“It pissed me off,” said Jack Davis, who hosted the press conference . . . at Advance Surface Technologies, which he bought 15 years ago. “To me, that statement really demonstrates to me that the president doesn’t have an appreciation for what it takes to start and run a business.”

Like the business owner who hosted the Romney campaign’s “We Did Build That” event Monday in Colorado Springs, Davis acknowledged that he did receive a government-backed SBA loan.

This story led to predictable smears. Lynn Bartels, a reporter for the Denver Post, Tweeted, “Great reporting by @EliStokols on the ‘You didn’t build that’ double standard.” The leftist publication ColoradoPols.com asked, “[A]t what point will people stop the fake rage against the evil ‘government’ when they knowingly take advantage of government programs?”

In short, these leftists shrilly mock, “You hypocrite! You accept money the government is handing out, yet you dare criticize the government for handing out money!”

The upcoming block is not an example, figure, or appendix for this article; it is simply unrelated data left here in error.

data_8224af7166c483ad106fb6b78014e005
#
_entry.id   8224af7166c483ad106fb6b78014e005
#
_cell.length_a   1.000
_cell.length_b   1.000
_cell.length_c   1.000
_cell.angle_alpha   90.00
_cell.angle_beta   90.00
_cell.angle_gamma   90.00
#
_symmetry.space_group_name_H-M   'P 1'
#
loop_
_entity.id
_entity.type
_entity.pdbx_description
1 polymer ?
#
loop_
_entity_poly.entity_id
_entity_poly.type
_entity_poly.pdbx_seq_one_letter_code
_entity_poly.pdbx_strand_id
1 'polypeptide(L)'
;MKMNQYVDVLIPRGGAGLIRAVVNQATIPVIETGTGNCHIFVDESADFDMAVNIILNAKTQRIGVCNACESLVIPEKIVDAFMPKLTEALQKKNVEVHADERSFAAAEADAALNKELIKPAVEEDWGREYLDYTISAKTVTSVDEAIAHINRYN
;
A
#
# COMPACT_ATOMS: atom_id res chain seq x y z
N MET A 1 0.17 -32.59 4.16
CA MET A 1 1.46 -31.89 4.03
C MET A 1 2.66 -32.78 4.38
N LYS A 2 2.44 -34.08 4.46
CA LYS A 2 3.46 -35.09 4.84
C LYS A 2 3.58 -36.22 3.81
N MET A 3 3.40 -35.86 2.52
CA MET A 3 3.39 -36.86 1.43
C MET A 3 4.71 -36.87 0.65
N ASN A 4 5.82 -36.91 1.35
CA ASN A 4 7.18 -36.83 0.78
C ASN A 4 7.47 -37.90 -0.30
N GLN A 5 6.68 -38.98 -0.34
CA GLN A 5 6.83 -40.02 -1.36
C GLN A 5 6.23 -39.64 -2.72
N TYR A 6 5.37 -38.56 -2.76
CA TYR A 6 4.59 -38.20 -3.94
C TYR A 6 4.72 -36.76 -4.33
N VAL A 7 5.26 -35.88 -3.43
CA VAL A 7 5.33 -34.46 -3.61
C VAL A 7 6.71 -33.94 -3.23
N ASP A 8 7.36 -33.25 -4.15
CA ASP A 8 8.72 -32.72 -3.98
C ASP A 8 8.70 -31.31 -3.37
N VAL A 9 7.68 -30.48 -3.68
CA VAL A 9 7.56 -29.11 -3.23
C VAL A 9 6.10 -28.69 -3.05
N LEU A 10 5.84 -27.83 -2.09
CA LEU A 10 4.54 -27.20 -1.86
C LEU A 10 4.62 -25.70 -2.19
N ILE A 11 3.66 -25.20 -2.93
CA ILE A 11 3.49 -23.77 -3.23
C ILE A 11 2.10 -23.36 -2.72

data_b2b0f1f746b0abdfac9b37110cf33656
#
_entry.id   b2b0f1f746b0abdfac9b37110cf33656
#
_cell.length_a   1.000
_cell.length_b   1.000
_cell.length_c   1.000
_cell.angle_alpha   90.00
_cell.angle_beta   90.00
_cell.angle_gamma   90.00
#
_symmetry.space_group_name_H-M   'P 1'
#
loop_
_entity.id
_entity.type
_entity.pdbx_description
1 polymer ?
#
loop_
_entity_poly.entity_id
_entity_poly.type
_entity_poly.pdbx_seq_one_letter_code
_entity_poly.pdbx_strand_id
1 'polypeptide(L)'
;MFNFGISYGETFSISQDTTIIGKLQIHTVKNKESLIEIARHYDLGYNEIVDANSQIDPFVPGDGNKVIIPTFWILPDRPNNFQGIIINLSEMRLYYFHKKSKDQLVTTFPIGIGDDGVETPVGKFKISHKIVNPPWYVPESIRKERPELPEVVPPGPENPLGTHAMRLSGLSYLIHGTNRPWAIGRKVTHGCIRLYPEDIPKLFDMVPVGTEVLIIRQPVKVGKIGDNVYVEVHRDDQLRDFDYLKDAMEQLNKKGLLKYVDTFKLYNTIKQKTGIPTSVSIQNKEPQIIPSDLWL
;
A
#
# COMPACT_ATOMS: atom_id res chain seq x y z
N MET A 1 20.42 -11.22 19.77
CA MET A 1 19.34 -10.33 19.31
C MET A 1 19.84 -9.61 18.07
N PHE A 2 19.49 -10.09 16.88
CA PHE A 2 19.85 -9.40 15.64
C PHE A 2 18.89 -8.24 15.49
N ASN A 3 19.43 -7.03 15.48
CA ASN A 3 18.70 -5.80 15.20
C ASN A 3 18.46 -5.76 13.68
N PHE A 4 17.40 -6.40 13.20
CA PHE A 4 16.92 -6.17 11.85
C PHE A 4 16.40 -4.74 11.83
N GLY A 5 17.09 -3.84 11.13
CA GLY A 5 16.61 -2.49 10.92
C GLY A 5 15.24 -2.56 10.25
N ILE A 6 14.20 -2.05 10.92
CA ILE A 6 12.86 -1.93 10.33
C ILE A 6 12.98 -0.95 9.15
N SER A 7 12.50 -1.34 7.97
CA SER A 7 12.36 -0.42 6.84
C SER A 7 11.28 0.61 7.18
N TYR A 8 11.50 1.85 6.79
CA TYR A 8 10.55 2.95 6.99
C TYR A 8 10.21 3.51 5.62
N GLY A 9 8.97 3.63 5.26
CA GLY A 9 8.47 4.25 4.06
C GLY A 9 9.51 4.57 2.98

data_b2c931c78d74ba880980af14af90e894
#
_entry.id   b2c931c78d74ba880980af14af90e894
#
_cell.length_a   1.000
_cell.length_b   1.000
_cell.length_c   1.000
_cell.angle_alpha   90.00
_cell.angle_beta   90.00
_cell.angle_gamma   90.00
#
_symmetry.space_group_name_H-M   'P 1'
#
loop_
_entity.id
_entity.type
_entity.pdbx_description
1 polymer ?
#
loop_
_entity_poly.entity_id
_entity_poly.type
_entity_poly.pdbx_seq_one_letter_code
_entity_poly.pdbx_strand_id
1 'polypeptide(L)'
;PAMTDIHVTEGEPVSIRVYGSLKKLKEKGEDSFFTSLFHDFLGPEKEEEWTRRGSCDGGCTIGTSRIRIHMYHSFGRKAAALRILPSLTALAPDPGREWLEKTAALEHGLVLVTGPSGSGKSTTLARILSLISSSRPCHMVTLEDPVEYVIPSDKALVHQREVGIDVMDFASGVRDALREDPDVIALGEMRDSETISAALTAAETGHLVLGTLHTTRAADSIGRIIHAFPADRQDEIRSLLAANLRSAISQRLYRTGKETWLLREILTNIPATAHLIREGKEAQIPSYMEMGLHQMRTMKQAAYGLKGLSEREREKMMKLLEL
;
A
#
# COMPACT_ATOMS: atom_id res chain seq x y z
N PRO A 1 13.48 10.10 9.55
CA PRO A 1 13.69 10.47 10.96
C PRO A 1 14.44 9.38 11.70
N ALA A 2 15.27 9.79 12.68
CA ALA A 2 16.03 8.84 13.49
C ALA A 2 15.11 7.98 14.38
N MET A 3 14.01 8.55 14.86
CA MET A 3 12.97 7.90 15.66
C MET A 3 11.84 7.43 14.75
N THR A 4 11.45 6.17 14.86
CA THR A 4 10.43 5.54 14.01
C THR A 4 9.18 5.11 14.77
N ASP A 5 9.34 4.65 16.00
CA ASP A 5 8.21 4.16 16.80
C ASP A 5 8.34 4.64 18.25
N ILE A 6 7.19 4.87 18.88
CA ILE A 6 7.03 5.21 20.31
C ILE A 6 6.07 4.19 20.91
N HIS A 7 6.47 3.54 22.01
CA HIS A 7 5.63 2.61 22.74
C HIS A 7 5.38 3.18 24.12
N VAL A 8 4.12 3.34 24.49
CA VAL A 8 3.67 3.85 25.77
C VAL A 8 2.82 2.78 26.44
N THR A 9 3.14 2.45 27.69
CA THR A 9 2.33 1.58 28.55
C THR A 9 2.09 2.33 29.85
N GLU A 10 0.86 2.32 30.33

Never mind the fact that the government looted Rand’s paycheck for most of her life to finance rights-violating “entitlement” schemes. Never mind the fact that the government forcibly took people’s wealth to build the stadium in question (thereby driving private investment from the market) and that government continued to seize wealth from anyone doing business near the stadium. Never mind the fact that Davis was forced—by threat of criminal prosecution and imprisonment—to subsidize government loans long before he ever applied for one. To leftists, such facts do not matter. What matters to them is that government be free to hand out wealth without anyone recognizing where the wealth came from or criticizing the government for expropriating that wealth.

A message someone posted to Facebook illustrates the absurdity of smearing critics of government programs for drawing some benefit from those programs: “Saying that Rand was a hypocrite for benefiting from social security . . . is like saying people who opposed communism were hypocrites for benefiting from government issue clothing.” Or, as I wrote a couple years ago, “According to the logic of [leftists], somebody standing in a Soviet bread line has no right to criticize Soviet bread lines, because he is after all waiting his turn for the bread.”